Civil commotion

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CIVIL COMMOTION. Lord Mansfield defines a civil commotion to be "an insurrection of the people for general purposes, though it may not amount to rebellion where there is an usurped power." 2 Marsh. lnsur. 793. In the printed proposals which are considered as making a part of the contract of insurance against fire, it is declared that the insurance company will not make good any loss happening by any civil commotion.

References in classic literature ?
These civil commotions were constantly fomented by the monarchs of Blefuscu; and when they were quelled, the exiles always fled for refuge to that empire.
One morning he assembled the people and the senate of Syracuse, as if he had to discuss with them things relating to the Republic, and at a given signal the soldiers killed all the senators and the richest of the people; these dead, he seized and held the princedom of that city without any civil commotion.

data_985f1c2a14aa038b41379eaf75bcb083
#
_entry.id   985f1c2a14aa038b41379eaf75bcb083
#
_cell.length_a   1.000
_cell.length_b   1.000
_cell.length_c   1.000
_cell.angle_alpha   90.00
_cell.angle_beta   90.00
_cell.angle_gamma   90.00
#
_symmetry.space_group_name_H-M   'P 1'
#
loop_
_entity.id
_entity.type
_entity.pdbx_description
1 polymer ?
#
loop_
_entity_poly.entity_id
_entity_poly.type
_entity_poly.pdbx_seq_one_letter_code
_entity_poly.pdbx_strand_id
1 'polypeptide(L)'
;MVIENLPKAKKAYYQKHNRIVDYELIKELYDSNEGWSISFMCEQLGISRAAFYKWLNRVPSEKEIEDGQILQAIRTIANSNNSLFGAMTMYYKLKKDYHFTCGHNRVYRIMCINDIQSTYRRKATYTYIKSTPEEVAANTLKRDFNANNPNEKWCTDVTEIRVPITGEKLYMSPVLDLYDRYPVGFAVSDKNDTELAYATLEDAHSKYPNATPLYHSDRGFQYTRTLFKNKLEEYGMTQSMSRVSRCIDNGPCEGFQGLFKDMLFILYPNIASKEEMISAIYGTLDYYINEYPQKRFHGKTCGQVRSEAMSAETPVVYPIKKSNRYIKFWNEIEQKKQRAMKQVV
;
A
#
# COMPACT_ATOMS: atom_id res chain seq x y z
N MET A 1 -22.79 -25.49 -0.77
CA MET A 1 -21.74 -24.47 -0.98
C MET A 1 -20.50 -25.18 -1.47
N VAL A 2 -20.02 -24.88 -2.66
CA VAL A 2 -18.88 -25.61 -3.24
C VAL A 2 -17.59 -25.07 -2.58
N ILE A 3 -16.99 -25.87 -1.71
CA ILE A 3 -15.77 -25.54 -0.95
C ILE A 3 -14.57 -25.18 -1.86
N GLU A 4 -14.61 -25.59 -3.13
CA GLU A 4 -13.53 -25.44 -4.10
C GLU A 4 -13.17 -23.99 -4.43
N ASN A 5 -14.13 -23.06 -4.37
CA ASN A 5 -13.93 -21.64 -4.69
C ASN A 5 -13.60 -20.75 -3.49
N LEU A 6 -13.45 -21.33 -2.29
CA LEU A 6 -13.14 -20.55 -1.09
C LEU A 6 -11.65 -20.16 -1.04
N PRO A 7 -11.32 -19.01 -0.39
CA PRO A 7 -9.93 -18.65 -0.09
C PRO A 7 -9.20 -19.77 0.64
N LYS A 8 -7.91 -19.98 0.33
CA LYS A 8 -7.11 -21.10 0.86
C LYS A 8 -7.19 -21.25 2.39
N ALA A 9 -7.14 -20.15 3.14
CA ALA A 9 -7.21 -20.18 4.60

His own character being light, profligate, and perfidious, John easily attached to his person and faction, not only all who had reason to dread the resentment of Richard for criminal proceedings during his absence, but also the numerous class of ``lawless resolutes,'' whom the crusades had turned back on their country, accomplished in the vices of the East, impoverished in substance, and hardened in character, and who placed their hopes of harvest in civil commotion.
Political violence policies typically include protection from damage resulting from riots, strikes and civil commotions, malicious damage, insurrection, revolution or rebellion, mutiny and coup d'etat and war/civil war.
This endorsement can cover damage or loss to your insured goods caused by strikers, locked-out workmen, those taking part in labor disturbances, riots or civil commotions, vandalism, sabotage, and malicious acts.